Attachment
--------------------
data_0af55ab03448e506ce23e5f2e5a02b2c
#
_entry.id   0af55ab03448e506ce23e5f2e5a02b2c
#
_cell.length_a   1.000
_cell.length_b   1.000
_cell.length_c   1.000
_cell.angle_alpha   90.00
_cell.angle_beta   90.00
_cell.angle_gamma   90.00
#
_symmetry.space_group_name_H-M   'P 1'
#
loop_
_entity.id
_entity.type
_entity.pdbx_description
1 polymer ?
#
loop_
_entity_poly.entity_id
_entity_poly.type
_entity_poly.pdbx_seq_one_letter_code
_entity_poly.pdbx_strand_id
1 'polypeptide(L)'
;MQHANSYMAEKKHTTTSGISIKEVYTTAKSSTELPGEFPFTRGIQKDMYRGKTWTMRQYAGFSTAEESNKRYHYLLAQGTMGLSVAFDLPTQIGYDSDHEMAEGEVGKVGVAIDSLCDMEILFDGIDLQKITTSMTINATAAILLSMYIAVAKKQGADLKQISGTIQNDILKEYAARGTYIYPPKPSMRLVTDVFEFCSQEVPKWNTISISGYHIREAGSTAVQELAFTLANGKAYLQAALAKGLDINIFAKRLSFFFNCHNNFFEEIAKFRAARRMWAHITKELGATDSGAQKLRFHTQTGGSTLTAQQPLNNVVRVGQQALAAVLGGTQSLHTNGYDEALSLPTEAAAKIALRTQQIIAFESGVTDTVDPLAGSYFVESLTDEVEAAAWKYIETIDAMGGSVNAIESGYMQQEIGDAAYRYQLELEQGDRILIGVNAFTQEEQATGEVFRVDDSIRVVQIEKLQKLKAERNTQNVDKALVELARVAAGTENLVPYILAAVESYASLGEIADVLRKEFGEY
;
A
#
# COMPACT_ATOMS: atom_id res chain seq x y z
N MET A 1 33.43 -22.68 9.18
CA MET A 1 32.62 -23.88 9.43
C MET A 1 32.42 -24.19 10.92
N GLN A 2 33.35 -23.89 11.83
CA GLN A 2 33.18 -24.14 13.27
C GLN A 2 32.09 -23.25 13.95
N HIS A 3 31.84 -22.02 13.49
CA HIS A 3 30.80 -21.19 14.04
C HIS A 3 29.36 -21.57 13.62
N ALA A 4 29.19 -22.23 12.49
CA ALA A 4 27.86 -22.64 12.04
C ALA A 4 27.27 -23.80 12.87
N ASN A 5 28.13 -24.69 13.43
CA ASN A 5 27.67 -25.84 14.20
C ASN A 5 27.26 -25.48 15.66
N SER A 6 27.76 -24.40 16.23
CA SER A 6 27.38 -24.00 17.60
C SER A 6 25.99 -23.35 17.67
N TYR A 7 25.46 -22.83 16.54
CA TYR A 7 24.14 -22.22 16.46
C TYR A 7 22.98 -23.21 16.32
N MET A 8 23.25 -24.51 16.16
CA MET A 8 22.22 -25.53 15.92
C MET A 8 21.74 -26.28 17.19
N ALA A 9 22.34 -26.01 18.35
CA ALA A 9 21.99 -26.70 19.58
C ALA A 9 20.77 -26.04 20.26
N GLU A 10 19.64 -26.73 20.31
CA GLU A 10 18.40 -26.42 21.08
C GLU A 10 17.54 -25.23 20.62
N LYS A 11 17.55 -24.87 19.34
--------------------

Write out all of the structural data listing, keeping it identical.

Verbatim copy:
data_0af55ab03448e506ce23e5f2e5a02b2c
#
_entry.id   0af55ab03448e506ce23e5f2e5a02b2c
#
_cell.length_a   1.000
_cell.length_b   1.000
_cell.length_c   1.000
_cell.angle_alpha   90.00
_cell.angle_beta   90.00
_cell.angle_gamma   90.00
#
_symmetry.space_group_name_H-M   'P 1'
#
loop_
_entity.id
_entity.type
_entity.pdbx_description
1 polymer ?
#
loop_
_entity_poly.entity_id
_entity_poly.type
_entity_poly.pdbx_seq_one_letter_code
_entity_poly.pdbx_strand_id
1 'polypeptide(L)'
;MQHANSYMAEKKHTTTSGISIKEVYTTAKSSTELPGEFPFTRGIQKDMYRGKTWTMRQYAGFSTAEESNKRYHYLLAQGTMGLSVAFDLPTQIGYDSDHEMAEGEVGKVGVAIDSLCDMEILFDGIDLQKITTSMTINATAAILLSMYIAVAKKQGADLKQISGTIQNDILKEYAARGTYIYPPKPSMRLVTDVFEFCSQEVPKWNTISISGYHIREAGSTAVQELAFTLANGKAYLQAALAKGLDINIFAKRLSFFFNCHNNFFEEIAKFRAARRMWAHITKELGATDSGAQKLRFHTQTGGSTLTAQQPLNNVVRVGQQALAAVLGGTQSLHTNGYDEALSLPTEAAAKIALRTQQIIAFESGVTDTVDPLAGSYFVESLTDEVEAAAWKYIETIDAMGGSVNAIESGYMQQEIGDAAYRYQLELEQGDRILIGVNAFTQEEQATGEVFRVDDSIRVVQIEKLQKLKAERNTQNVDKALVELARVAAGTENLVPYILAAVESYASLGEIADVLRKEFGEY
;
A
#
# COMPACT_ATOMS: atom_id res chain seq x y z
N MET A 1 33.43 -22.68 9.18
CA MET A 1 32.62 -23.88 9.43
C MET A 1 32.42 -24.19 10.92
N GLN A 2 33.35 -23.89 11.83
CA GLN A 2 33.18 -24.14 13.27
C GLN A 2 32.09 -23.25 13.95
N HIS A 3 31.84 -22.02 13.49
CA HIS A 3 30.80 -21.19 14.04
C HIS A 3 29.36 -21.57 13.62
N ALA A 4 29.19 -22.23 12.49
CA ALA A 4 27.86 -22.64 12.04
C ALA A 4 27.27 -23.80 12.87
N ASN A 5 28.13 -24.69 13.43
CA ASN A 5 27.67 -25.84 14.20
C ASN A 5 27.26 -25.48 15.66
N SER A 6 27.76 -24.40 16.23
CA SER A 6 27.38 -24.00 17.60
C SER A 6 25.99 -23.35 17.67
N TYR A 7 25.46 -22.83 16.54
CA TYR A 7 24.14 -22.22 16.46
C TYR A 7 22.98 -23.21 16.32
N MET A 8 23.25 -24.51 16.16
CA MET A 8 22.22 -25.53 15.92
C MET A 8 21.74 -26.28 17.19
N ALA A 9 22.34 -26.01 18.35
CA ALA A 9 21.99 -26.70 19.58
C ALA A 9 20.77 -26.04 20.26
N GLU A 10 19.64 -26.73 20.31
CA GLU A 10 18.40 -26.42 21.08
C GLU A 10 17.54 -25.23 20.62
N LYS A 11 17.55 -24.87 19.34